Joshua Foley

2022-07-05

How did he get the fraction with fraction power?
So we have a simple equation that is from Kepler.
${\left(\frac{{\overline{r}}_{1}}{{\overline{r}}_{2}}\right)}^{3}={\left(\frac{{T}_{1}}{{T}_{2}}\right)}^{2}$
In an explanation of a physics book, you can resolve for ${r}_{2}$ like this:
${r}_{2}={r}_{1}{\left(\frac{{T}_{1}}{{T}_{2}}\right)}^{2/3}$
And I found
${r}_{1}=\sqrt[3]{\frac{{T}_{1}^{2}}{{T}_{2}^{2}}{r}_{2}^{3}}$
First question, is my approach correct? My second and main question is how did he get the ${r}_{2}$ equation that I stated first. The physics book doesn't explain how to get from the main equation to ${r}_{2}={r}_{1}{\left(\frac{{T}_{1}}{{T}_{2}}\right)}^{2/3}$. Can someone explain me, please? (By the way, of course the equation for ${r}_{1}$ and ${r}_{2}$ should be different).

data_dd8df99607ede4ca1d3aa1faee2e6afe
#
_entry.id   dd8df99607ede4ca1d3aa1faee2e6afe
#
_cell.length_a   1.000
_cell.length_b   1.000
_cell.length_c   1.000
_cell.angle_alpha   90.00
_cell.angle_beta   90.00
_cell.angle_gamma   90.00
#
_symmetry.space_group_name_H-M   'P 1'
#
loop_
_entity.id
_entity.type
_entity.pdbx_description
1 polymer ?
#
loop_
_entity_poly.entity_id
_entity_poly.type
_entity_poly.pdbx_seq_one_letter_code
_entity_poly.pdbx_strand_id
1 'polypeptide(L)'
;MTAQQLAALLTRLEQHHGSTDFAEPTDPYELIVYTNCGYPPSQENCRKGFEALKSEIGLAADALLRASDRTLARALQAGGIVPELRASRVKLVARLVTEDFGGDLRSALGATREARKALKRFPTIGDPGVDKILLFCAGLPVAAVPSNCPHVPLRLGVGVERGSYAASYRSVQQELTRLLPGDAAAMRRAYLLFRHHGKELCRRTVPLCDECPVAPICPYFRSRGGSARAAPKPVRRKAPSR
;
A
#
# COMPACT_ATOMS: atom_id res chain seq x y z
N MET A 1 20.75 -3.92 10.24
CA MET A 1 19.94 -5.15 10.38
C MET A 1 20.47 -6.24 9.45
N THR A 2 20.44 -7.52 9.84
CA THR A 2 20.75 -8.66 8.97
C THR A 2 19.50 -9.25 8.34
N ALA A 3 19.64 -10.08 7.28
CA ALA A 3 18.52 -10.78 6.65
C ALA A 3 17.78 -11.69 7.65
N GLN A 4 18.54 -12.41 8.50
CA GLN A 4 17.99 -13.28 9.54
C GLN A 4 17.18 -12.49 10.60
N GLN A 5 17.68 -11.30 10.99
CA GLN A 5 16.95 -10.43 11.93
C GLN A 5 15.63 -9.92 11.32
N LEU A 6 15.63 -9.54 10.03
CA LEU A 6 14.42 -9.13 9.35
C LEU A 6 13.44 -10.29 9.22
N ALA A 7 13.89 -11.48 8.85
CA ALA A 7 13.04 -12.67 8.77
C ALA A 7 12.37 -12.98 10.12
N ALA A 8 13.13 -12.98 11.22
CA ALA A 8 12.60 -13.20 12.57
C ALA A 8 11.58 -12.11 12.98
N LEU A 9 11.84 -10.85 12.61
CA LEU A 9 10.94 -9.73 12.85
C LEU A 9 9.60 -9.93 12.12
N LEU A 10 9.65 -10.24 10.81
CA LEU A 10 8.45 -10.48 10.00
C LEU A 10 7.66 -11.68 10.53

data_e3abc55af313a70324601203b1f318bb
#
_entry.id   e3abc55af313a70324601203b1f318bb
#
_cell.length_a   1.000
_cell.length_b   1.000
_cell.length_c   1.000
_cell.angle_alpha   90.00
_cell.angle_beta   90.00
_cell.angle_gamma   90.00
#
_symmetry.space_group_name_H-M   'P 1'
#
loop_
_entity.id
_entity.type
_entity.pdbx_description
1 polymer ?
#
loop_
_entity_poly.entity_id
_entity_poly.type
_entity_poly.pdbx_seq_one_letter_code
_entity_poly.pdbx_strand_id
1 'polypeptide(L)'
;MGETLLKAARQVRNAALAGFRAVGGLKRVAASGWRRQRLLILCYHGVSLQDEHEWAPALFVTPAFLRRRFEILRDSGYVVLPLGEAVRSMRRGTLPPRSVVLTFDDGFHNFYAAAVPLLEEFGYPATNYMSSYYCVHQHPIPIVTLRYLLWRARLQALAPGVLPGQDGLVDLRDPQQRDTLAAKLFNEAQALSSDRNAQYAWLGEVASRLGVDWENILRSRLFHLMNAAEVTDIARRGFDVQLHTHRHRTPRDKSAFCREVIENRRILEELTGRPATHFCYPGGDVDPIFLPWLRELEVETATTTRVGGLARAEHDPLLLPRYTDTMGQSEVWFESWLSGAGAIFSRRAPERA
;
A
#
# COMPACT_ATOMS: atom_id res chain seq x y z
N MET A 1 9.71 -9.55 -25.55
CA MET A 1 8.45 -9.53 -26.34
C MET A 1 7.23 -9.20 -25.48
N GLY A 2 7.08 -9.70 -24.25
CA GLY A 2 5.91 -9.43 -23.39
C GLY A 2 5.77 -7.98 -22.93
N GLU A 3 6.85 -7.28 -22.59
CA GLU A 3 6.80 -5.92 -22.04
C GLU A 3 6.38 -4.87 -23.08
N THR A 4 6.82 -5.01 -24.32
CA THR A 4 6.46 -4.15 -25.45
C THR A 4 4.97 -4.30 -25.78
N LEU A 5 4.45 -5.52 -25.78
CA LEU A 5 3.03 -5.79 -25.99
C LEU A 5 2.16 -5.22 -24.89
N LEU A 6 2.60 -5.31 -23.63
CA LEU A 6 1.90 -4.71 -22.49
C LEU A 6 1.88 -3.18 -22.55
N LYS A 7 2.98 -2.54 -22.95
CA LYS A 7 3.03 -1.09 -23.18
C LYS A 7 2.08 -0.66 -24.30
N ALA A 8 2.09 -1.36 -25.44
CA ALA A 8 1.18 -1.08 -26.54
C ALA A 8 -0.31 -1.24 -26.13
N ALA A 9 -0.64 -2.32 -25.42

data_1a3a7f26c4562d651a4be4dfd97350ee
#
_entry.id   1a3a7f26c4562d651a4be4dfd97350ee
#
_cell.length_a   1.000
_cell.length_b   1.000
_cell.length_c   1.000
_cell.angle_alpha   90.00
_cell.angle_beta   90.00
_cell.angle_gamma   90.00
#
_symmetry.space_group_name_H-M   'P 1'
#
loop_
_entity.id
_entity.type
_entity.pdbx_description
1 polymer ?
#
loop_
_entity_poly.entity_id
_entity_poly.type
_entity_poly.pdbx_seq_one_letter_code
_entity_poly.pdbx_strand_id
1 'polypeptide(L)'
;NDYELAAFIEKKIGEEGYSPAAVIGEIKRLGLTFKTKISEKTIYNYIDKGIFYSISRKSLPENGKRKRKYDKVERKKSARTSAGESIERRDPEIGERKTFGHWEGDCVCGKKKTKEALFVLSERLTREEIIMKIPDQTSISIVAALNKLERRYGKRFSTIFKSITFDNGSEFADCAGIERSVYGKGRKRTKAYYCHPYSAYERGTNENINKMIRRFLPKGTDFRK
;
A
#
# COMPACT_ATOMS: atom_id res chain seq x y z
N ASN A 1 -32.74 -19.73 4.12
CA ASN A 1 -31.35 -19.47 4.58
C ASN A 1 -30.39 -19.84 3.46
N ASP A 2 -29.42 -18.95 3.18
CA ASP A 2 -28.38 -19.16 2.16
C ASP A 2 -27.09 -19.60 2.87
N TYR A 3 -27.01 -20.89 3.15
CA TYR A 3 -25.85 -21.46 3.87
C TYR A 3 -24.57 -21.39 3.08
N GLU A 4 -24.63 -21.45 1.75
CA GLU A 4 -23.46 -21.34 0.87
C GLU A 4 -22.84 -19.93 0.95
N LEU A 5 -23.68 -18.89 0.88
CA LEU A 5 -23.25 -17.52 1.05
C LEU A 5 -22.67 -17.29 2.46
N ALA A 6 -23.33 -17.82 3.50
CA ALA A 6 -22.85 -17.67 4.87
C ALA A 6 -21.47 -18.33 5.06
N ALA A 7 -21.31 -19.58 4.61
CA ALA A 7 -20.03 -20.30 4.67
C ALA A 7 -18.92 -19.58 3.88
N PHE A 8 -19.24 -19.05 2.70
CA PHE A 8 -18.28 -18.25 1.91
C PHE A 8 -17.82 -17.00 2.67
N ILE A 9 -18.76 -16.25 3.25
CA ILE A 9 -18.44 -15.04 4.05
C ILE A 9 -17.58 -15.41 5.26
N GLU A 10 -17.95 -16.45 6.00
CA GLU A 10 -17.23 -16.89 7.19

Thank you!

Karla Hull

Your equation looks good. Check this out:
${r}_{1}=\sqrt[3]{\frac{{T}_{1}^{2}}{{T}_{2}^{2}}{r}_{2}^{3}}=\sqrt[3]{{r}_{2}^{3}}\sqrt[3]{{\left(\frac{{T}_{1}}{{T}_{2}}\right)}^{2}}={r}_{2}\sqrt[3]{{\left(\frac{{T}_{1}}{{T}_{2}}\right)}^{2}}$
Now all you need to know is that ${x}^{\frac{a}{b}}$ is defined as $\sqrt[b]{{x}^{a}}$
Does that help?

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